Whiplash Associated Disorders: A Review of the Recent Literature

Whiplash Associated Disorders And Mechanisms for Poor Outcome: A Review of the Recent Literature
Ronald L. Lewert, D.C.

Background: Whiplash and Whiplash Associated Disorders (WAD) remain a topic of controversy for patients, treating physicians, and insurers. Auto makers spend billions of dollars yearly in research and design of head restraint and seat belt systems in order to mitigate (increasing) costs relating to cervical spine injuries that result from rear impact collisions. A large segment of patients involved in rear impact collisions,with and without significant vehicle damage, suffer from chronic pain and functional disability. There is consistent evidence that collision dynamics, findings on imaging, neck range of motion, and sensori-motor deficits are not accurate predictors of poor patient outcome following WAD. An understanding of injury mechanisms, patient factors, and clinical findings pertinent to outcome following whiplash are presented.

Objective: The purpose of this article is three-fold: (1) to demonstrate that chronic pain from Whiplash Associated Disorders (WAD) results from specific tissue injury sites that may go undetected on conventional MRI imaging, (2) to provide the clinician with the specific initial patient clinical findings pertinent to poor outcome following whiplash, and (3) provide best-evidence recommendations for formulating a patient-specific (matched-interventional) treatment plan in the prevention of chronic pain following WAD.

Data Sources: The data were accumulated and reviewed over a period of years by reviewing contemporary articles through MEDLINE that are relevant to WAD.

Results and conclusions: There is evidence to support that injury to the cervical zygapophyseal joints is responsible for chronic neck pain following whiplash. Initial presenting pain levels and patient psychological disposition regarding recovery are more pertinent to the development of chronic pain following WAD than are sensori-motor deficits, neck ranges of motion, or collision dynamics. Long-term outcome following WAD is more favorable when treatment is aimed at reducing nociceptive input from the cervical zygapophyseal joints utilizing a combination of matched-interventions such as laser therapy, manual therapies, intermittent traction / decompression therapy, or percutaneous medial-branch ablation. Imaging of the cervical zygapohyseal joints utilizing high-field MRI with fat-suppression technique is recommended as the standard in routine evaluation of WAD. Overall, there is evidence to support 50% of patients involved in rear-impact collisions will never fully recover from WAD.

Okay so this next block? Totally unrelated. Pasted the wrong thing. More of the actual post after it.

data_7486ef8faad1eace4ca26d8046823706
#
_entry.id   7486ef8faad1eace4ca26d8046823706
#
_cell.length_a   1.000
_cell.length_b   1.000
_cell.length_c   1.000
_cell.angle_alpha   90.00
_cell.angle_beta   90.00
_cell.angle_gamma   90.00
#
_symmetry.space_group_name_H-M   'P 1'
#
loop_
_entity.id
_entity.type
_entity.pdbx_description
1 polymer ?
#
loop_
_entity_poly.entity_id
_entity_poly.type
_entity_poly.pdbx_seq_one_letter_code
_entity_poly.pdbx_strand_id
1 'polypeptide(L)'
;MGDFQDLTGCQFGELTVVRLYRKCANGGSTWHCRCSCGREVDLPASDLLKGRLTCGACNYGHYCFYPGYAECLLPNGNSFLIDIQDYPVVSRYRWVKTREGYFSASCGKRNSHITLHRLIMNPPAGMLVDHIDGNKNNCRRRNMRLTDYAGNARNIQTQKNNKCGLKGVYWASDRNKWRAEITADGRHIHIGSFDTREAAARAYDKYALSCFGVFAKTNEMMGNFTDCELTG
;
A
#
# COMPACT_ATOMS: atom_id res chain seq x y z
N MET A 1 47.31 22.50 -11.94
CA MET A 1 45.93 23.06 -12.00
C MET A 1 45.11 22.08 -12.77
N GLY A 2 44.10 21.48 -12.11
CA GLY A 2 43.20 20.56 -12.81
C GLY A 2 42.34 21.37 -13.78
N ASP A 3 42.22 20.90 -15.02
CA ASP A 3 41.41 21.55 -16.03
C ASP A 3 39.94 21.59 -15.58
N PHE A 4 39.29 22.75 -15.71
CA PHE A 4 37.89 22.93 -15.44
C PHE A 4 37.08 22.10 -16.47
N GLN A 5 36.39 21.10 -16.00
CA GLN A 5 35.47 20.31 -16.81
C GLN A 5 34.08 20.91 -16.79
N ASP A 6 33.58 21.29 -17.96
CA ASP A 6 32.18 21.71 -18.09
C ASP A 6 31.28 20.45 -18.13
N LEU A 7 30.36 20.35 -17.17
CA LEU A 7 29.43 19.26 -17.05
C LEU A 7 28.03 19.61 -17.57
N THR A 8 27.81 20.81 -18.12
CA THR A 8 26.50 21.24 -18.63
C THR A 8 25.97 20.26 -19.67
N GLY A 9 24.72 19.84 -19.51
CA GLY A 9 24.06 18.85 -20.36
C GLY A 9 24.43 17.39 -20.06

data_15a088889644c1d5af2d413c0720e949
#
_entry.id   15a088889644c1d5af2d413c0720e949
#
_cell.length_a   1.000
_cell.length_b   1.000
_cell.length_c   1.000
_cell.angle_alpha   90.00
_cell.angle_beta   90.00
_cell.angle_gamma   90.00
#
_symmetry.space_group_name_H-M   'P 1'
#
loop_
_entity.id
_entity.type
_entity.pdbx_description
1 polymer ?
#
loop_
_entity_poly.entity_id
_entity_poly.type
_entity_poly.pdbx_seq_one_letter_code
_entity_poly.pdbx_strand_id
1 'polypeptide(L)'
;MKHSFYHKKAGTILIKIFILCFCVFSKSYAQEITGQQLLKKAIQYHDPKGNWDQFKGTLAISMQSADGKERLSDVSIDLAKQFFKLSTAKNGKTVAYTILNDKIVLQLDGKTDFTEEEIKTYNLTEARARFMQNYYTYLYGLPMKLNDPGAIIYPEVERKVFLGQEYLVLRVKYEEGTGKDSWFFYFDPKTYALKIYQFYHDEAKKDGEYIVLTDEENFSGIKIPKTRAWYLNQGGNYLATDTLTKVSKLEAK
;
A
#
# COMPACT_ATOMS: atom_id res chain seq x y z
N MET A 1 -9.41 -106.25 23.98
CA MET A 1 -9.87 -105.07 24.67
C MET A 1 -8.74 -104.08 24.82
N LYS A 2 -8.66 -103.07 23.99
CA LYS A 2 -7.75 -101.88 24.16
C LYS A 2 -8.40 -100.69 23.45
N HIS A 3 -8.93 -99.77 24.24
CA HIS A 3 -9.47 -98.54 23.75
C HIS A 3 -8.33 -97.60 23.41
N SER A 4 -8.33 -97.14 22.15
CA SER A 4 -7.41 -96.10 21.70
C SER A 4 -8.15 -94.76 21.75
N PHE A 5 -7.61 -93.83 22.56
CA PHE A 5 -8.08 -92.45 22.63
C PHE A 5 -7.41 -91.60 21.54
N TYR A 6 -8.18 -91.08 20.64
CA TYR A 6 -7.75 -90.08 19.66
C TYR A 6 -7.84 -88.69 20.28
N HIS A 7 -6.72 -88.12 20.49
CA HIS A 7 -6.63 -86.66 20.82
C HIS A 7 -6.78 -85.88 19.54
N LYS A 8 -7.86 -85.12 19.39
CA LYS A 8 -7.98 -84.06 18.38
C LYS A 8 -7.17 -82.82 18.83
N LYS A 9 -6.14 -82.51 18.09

The term Whiplash Associated Disorders (referred to as WAD) has been and continues to be a topic of controversy. The term, whiplash associated disorder (WAD) describes the consequences of a whiplash injury, defined as “bony and soft tissue injuries of the neck” caused by rapid acceleration of the neck and head (56). Patients and physicians are familiar with the (many) symptoms that can result from injuries caused by rear impact collisions…neck-arm-shoulder-upper quadrant pain (50), headaches, dizziness, tinnitus, stiffness, radiating pain; these are some of the more commonly experienced symptoms. However, research also clearly demonstrates that concussion (with or without loss of consciousness), brachial plexus injuries, lower back pain, extremity pain and weakness, disc herniation, rim lesions, zygapophyseal-joint capsular tears, articular pillar fractures, meniscus injuries, rotator cuff tears, depression, anxiety, post-traumatic stress disorder, and central sensitization / central hypersensitivity are among a long list of conditions associated with chronic pain following whiplash (1, 32). Insurers would simply have us believe, however, that WAD is self-limiting and heals without residual pain within six weeks or less (42).

The purpose of this review is to provide factual information from the recent peer reviewed literature regarding WAD so that physicians, patients, and third party payers gain an updated and factual understanding of this potentially disabling condition. Current evidence-based treatment recommendations are reviewed; a treatment-based approach to WAD emphasizing matched interventions that modulate nociceptive central nervous system input produces better outcomes than traditional tissue-based- /-non-matched interventions (50).